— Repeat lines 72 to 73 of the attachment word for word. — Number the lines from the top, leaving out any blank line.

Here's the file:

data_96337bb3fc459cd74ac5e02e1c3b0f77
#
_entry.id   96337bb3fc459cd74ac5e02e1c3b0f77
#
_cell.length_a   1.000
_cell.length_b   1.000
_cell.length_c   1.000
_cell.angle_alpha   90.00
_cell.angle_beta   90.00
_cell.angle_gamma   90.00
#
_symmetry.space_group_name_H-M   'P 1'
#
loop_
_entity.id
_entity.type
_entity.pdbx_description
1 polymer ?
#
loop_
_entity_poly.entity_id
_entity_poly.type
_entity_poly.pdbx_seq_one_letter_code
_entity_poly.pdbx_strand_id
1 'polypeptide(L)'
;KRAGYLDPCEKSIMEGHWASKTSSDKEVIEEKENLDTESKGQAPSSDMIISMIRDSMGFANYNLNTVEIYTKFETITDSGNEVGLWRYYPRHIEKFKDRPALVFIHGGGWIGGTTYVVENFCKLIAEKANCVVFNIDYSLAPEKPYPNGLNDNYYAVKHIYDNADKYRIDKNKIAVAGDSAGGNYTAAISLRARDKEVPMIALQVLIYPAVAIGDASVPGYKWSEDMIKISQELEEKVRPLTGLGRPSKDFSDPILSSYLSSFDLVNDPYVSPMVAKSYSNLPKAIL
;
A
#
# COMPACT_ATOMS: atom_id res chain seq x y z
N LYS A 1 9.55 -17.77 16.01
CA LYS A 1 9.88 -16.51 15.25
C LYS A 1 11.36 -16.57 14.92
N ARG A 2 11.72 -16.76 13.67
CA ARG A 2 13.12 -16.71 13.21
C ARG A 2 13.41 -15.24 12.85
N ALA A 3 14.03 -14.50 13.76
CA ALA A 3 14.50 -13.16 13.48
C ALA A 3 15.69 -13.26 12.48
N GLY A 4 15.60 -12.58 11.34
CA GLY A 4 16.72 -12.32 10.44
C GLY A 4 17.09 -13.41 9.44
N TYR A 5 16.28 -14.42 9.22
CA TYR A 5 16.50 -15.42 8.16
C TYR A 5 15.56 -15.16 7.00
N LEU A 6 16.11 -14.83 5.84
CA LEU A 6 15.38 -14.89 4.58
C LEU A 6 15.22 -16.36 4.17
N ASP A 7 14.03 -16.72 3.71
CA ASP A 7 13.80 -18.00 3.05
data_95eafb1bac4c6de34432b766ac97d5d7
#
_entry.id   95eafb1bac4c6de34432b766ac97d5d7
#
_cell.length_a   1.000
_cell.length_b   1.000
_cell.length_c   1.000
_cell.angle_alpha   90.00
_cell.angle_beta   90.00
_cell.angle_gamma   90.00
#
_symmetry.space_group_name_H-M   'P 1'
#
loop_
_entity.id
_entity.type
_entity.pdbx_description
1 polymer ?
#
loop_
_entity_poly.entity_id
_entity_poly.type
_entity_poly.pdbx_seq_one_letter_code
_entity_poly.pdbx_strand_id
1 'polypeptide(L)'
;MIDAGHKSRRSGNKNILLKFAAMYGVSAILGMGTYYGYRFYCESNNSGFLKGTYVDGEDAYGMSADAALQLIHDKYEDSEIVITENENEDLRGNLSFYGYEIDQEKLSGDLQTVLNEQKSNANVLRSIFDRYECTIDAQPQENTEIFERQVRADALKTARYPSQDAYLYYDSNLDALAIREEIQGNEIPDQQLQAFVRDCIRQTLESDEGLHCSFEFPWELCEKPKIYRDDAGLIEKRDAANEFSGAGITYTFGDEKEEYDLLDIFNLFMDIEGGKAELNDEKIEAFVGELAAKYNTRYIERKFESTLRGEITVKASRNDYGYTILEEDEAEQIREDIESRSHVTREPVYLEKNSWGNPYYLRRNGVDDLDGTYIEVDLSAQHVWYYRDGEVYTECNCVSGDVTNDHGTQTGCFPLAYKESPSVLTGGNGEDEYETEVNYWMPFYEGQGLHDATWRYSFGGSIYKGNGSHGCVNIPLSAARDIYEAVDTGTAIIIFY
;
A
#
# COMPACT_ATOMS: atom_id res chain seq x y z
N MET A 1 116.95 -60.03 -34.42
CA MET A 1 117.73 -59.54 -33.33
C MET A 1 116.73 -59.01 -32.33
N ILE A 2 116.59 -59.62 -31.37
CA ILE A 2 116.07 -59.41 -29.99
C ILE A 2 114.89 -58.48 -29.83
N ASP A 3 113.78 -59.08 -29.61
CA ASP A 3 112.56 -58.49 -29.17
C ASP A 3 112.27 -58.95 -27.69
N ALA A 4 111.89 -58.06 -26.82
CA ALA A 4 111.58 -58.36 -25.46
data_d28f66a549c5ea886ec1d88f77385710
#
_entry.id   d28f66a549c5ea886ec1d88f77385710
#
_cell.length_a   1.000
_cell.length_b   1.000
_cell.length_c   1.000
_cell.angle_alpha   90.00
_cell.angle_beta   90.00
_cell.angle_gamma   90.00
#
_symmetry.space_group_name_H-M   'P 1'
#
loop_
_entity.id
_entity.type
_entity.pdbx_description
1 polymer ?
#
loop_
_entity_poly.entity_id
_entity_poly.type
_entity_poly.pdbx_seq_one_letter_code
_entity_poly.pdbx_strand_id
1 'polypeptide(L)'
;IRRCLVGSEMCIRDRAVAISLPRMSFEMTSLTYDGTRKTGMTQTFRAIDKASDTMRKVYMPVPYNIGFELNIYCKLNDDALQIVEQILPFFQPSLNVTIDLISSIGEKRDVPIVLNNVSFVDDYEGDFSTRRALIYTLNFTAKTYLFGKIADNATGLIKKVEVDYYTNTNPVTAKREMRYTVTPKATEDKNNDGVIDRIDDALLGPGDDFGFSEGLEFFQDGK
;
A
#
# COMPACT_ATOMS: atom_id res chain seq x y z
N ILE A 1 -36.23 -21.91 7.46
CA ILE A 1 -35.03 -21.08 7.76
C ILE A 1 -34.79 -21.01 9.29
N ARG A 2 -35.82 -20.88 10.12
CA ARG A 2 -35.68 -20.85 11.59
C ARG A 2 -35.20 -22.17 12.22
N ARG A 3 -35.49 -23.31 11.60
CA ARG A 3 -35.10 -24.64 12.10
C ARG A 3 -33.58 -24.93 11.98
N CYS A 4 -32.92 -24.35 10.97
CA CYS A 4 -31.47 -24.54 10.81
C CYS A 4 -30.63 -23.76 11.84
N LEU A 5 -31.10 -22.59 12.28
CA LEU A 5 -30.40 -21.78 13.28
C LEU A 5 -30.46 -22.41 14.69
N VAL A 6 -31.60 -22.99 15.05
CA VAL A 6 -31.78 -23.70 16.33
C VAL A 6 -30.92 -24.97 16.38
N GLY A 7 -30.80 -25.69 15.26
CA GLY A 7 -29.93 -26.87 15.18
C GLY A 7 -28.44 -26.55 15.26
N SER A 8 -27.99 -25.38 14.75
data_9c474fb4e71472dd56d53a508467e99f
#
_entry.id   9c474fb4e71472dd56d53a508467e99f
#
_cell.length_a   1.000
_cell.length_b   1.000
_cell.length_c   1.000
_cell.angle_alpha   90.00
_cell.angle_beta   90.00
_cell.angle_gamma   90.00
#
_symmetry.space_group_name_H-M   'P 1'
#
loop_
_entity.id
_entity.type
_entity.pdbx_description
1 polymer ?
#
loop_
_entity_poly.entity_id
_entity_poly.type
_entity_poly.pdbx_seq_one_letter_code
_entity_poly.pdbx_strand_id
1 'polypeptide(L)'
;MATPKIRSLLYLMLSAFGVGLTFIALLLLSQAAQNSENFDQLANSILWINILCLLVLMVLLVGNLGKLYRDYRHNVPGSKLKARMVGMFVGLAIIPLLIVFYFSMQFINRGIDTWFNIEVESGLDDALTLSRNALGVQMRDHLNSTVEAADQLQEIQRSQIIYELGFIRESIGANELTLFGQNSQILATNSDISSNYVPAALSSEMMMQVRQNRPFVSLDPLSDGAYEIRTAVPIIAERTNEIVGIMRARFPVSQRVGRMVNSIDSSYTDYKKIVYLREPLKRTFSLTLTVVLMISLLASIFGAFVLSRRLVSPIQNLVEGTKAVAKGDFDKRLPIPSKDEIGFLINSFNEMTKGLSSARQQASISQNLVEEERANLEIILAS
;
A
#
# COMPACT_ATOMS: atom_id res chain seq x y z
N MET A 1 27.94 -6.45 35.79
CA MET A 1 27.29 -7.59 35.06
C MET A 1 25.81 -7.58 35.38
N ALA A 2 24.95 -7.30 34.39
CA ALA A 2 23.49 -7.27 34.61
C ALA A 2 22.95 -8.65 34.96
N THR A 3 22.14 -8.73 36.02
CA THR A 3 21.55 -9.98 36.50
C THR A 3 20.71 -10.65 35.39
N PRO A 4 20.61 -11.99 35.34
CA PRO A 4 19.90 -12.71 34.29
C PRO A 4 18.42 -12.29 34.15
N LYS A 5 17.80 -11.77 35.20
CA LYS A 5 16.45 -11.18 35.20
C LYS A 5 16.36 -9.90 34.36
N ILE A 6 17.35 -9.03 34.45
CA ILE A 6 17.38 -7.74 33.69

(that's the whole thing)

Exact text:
_entity_poly.type
_entity_poly.pdbx_seq_one_letter_code